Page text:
This gap was the reason that WHO declared a moratorium on the availability of booster shots in economically stable countries. COVAX is a vaccine-sharing program of WHO. This program has forecasted that an additional 1.1 billion covid jabs will be made available on a global scale between now and later the year. These numbers are less than what WHO has previously hoped for.
The science is clear: "Booster doses for the general population are not appropriate at this stage in the pandemic.” Too many vulnerable people have not received their first dose. They must be the priority to avoid prolonging the pandemic and leaving people at risk. https://t.co/FZrTfTms5r— Seth Berkley (@GaviSeth) September 14, 2021
92 lower-income countries are the target of vaccine supply for the remaining year. We expect to have a further 1.1 billion doses available for delivery between now and the end of the year," Dr. Seth Berkley, CEO of GAVI, one of the groups that make up COVAX, said in a media briefing.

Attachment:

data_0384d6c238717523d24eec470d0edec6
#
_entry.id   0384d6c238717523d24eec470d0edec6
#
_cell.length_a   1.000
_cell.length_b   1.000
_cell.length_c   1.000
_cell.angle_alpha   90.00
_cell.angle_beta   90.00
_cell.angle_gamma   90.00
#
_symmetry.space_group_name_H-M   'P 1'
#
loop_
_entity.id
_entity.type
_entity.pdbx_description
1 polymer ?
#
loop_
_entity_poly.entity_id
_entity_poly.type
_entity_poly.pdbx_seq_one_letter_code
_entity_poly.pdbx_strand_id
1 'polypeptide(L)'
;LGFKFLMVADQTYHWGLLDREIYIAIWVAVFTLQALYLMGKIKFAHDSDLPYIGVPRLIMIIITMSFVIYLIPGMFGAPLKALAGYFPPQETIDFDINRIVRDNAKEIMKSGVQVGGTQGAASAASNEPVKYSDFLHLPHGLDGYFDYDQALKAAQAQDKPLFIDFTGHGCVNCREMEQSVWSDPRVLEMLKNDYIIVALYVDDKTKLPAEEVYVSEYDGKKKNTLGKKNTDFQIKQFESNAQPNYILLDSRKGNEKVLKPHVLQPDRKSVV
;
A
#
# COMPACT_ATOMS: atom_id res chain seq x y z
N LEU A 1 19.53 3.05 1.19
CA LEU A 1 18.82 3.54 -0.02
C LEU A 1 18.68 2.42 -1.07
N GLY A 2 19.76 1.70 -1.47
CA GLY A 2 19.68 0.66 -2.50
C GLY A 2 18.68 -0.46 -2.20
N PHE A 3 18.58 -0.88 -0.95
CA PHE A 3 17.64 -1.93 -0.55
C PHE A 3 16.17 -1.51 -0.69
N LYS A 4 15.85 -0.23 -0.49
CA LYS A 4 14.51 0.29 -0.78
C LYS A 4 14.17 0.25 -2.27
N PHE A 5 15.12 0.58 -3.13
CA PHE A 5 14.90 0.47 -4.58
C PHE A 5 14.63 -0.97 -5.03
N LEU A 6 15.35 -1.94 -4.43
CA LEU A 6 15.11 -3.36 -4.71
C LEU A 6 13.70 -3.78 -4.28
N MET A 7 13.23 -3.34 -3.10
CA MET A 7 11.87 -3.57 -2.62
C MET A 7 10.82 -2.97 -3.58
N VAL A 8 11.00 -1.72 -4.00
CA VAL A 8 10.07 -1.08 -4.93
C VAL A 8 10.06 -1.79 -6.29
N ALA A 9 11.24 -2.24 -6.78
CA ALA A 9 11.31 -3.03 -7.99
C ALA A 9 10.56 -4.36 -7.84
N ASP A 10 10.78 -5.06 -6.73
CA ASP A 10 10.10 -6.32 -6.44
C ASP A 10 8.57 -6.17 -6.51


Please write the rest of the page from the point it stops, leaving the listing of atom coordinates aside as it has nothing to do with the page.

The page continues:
This prediction will put the total availability of vaccines in 2021 at 1.4 billion doses. This is 1.2 billion less than what was hoped for in low-income countries.
That is why the rich countries are said to halt the availability of booster shots until the low-income countries have a significant number of inoculated masses.